Goldman Sachs is a regular raiser of some of private debt’s largest funds and added another one to the tally in March 2021 when it closed its Broad Street Loan Partners IV senior credit fund on $7.1 billion, slightly ahead of a $7 billion target. At the time, Goldman Sachs said it had raised more than $25 billion for its credit platform over the prior year. “Private credit continues to be a growing asset class and investors look to us for a differentiated approach, which our platform has provided for over two decades,” said Tom Connolly, global co-head of merchant banking credit at the firm.
Blackstone’s credit segment shot the lights out in the first quarter of this year, reinforcing the organisation’s reputation as one of the industry’s leading fundraisers. It pulled in no less than $13.1 billion, more than half the total amount accounted for by real estate, the second most prolific fundraising source during the quarter. The three-month period saw Blackstone’s direct lending business alone grow to $28 billion of assets under management. Lou Salvatore, Blackstone’s co-head of performing credit, said the firm had seen “a dozen billion-dollar unitranche deals” over the prior 12 months.
4 AXA Investment Managers
The Paris-based firm moved with the times in 2021, launching a so-called climate-driven credit strategy which aims to mitigate risks associated with climate change while not compromising portfolio-level risk and return characteristics. The firm only nudged up its five-year total by less than $1 billion over the most recent period, meaning that it fell from second in our ranking last year to fourth this time around. However, AXA IM remains one of the heavyweights of private debt and was an active raiser of collateralised loan obligations in 2021 – including the $406 million raised for Allegro CLO XII.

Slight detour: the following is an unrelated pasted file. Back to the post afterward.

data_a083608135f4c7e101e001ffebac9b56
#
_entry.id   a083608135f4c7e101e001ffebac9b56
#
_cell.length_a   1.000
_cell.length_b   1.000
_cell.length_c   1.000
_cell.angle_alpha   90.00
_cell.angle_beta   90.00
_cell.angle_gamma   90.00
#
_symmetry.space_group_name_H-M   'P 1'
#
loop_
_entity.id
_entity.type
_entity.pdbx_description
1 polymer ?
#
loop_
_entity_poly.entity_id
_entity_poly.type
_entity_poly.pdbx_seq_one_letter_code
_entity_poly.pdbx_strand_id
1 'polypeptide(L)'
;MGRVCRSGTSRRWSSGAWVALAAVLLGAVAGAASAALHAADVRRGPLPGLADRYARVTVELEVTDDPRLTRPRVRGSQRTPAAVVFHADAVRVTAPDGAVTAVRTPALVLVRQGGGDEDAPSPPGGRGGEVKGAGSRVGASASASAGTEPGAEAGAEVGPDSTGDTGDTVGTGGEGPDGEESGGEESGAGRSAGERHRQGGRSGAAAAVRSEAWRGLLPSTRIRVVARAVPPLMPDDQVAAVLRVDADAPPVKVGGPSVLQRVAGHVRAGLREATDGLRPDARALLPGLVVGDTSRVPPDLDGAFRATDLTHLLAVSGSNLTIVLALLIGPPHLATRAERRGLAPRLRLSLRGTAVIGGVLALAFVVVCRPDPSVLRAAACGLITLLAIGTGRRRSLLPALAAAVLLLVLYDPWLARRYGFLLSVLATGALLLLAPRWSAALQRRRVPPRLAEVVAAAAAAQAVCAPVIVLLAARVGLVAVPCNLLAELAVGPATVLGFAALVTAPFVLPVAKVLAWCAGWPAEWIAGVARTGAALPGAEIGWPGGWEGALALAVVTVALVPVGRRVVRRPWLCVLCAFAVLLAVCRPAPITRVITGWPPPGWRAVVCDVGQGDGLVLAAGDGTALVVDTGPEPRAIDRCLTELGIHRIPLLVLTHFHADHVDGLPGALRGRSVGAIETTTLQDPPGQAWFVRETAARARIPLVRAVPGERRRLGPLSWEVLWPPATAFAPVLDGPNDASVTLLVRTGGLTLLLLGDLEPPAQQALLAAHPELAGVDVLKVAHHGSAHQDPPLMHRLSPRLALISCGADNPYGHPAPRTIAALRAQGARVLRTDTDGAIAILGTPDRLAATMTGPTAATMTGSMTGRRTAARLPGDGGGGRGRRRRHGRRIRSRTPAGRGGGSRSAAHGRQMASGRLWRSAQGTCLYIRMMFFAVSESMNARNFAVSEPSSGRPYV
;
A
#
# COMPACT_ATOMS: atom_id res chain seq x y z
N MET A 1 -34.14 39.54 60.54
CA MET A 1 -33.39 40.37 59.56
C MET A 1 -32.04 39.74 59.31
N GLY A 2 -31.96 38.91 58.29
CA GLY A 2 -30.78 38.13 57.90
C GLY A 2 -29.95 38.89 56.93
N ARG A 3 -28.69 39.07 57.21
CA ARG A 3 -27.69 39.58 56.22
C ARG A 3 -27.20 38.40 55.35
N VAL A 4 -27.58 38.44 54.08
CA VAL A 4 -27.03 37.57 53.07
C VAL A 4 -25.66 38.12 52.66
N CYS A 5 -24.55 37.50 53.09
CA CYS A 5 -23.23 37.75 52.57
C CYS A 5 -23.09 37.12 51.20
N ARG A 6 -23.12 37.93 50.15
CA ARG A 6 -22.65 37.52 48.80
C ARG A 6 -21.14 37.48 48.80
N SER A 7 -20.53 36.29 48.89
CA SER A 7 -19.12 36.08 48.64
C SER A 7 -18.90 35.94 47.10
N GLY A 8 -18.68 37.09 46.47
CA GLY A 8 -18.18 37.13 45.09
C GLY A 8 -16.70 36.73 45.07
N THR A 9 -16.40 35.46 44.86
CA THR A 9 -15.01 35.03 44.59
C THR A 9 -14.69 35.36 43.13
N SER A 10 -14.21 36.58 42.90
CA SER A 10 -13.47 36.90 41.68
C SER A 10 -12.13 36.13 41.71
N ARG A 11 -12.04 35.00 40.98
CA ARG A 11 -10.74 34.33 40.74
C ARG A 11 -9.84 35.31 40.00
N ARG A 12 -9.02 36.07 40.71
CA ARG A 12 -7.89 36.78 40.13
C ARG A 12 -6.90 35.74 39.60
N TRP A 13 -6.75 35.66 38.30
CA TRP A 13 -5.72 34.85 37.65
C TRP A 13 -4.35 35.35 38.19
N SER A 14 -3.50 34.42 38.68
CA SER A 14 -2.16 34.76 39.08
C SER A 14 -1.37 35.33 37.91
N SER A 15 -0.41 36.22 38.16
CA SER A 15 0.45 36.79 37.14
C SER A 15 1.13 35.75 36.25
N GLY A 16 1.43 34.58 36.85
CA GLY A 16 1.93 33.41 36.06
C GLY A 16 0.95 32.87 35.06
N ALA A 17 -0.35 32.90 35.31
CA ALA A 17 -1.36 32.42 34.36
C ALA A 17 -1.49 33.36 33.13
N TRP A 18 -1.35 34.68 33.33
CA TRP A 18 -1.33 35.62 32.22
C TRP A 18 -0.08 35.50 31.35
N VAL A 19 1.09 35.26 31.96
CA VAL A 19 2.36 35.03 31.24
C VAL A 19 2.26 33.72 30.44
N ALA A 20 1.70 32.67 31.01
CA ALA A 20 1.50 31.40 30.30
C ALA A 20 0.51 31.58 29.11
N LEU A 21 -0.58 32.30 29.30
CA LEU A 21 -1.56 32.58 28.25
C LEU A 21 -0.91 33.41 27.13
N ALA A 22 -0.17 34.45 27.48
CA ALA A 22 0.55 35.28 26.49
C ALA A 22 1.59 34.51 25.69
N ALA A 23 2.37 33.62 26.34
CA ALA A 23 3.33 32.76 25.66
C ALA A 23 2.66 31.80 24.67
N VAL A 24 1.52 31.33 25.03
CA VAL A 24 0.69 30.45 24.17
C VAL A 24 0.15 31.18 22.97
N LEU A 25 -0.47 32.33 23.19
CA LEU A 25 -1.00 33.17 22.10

5 Oaktree Capital Management
One of the most prolific fundraisers and biggest brand names in private debt, Los Angeles-based Oaktree Capital Management proved its capital gathering credentials in March 2021 when closing its eighth real estate opportunities fund on $4.7 billion. The fund was the firm’s largest real estate fundraise to date and comfortably beat its original target of $3.5 billion. “The covid 19 pandemic has created a compelling set of credit-focused investment opportunities for our fund,” said John Brady, portfolio manager and head of the global real estate group. By the final closing, the fund was already around 40 percent invested in deals including distressed securities and rescue financings.
6 HPS Investment Partners
Having closed HPS Mezzanine Partners with $8 billion of capital in September 2020, HPS has continued to lure investors in droves to its fundraising activities. One year later, in September 2021, the New York-based manager closed its fifth specialty loan fund – along with parallel investment funds – on $11.7 billion. The fund was backed by the likes of the New Mexico State Investment Council ($125 million) and the Indiana Public Retirement System ($100 million). At the time of the fund closing, HPS had around $75 billion of assets under management and reportedly around $9.3 billion in deployable dry powder, including leverage.